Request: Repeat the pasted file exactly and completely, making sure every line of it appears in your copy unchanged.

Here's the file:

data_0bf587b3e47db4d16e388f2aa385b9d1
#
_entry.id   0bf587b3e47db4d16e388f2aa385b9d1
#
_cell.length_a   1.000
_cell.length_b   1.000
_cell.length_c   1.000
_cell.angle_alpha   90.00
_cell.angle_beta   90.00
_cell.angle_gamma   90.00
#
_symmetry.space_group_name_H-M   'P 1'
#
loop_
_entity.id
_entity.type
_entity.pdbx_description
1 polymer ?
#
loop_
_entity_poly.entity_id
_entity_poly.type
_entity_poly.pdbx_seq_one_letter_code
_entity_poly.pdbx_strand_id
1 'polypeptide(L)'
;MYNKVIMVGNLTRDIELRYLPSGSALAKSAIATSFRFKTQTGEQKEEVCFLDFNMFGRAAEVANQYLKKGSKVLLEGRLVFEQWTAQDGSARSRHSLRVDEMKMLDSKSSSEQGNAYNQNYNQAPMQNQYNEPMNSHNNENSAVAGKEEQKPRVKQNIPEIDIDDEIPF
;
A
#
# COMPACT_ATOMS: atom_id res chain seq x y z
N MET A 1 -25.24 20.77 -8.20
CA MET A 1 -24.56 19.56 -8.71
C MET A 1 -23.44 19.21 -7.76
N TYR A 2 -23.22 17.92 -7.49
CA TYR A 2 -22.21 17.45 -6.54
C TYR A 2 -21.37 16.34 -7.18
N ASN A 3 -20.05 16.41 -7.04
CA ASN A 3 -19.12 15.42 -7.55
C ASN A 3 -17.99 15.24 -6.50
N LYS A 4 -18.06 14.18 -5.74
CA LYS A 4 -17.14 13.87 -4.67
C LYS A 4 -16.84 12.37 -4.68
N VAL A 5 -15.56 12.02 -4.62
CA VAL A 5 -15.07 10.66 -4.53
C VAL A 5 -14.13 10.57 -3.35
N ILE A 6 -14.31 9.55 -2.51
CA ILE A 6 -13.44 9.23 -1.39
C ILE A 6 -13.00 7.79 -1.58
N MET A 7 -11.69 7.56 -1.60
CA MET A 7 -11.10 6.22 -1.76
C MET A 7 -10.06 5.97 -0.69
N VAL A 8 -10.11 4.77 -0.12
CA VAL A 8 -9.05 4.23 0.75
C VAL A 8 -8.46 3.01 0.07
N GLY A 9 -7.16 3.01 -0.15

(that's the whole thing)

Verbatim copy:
data_0bf587b3e47db4d16e388f2aa385b9d1
#
_entry.id   0bf587b3e47db4d16e388f2aa385b9d1
#
_cell.length_a   1.000
_cell.length_b   1.000
_cell.length_c   1.000
_cell.angle_alpha   90.00
_cell.angle_beta   90.00
_cell.angle_gamma   90.00
#
_symmetry.space_group_name_H-M   'P 1'
#
loop_
_entity.id
_entity.type
_entity.pdbx_description
1 polymer ?
#
loop_
_entity_poly.entity_id
_entity_poly.type
_entity_poly.pdbx_seq_one_letter_code
_entity_poly.pdbx_strand_id
1 'polypeptide(L)'
;MYNKVIMVGNLTRDIELRYLPSGSALAKSAIATSFRFKTQTGEQKEEVCFLDFNMFGRAAEVANQYLKKGSKVLLEGRLVFEQWTAQDGSARSRHSLRVDEMKMLDSKSSSEQGNAYNQNYNQAPMQNQYNEPMNSHNNENSAVAGKEEQKPRVKQNIPEIDIDDEIPF
;
A
#
# COMPACT_ATOMS: atom_id res chain seq x y z
N MET A 1 -25.24 20.77 -8.20
CA MET A 1 -24.56 19.56 -8.71
C MET A 1 -23.44 19.21 -7.76
N TYR A 2 -23.22 17.92 -7.49
CA TYR A 2 -22.21 17.45 -6.54
C TYR A 2 -21.37 16.34 -7.18
N ASN A 3 -20.05 16.41 -7.04
CA ASN A 3 -19.12 15.42 -7.55
C ASN A 3 -17.99 15.24 -6.50
N LYS A 4 -18.06 14.18 -5.74
CA LYS A 4 -17.14 13.87 -4.67
C LYS A 4 -16.84 12.37 -4.68
N VAL A 5 -15.56 12.02 -4.62
CA VAL A 5 -15.07 10.66 -4.53
C VAL A 5 -14.13 10.57 -3.35
N ILE A 6 -14.31 9.55 -2.51
CA ILE A 6 -13.44 9.23 -1.39
C ILE A 6 -13.00 7.79 -1.58
N MET A 7 -11.69 7.56 -1.60
CA MET A 7 -11.10 6.22 -1.76
C MET A 7 -10.06 5.97 -0.69
N VAL A 8 -10.11 4.77 -0.12
CA VAL A 8 -9.05 4.23 0.75
C VAL A 8 -8.46 3.01 0.07
N GLY A 9 -7.16 3.01 -0.15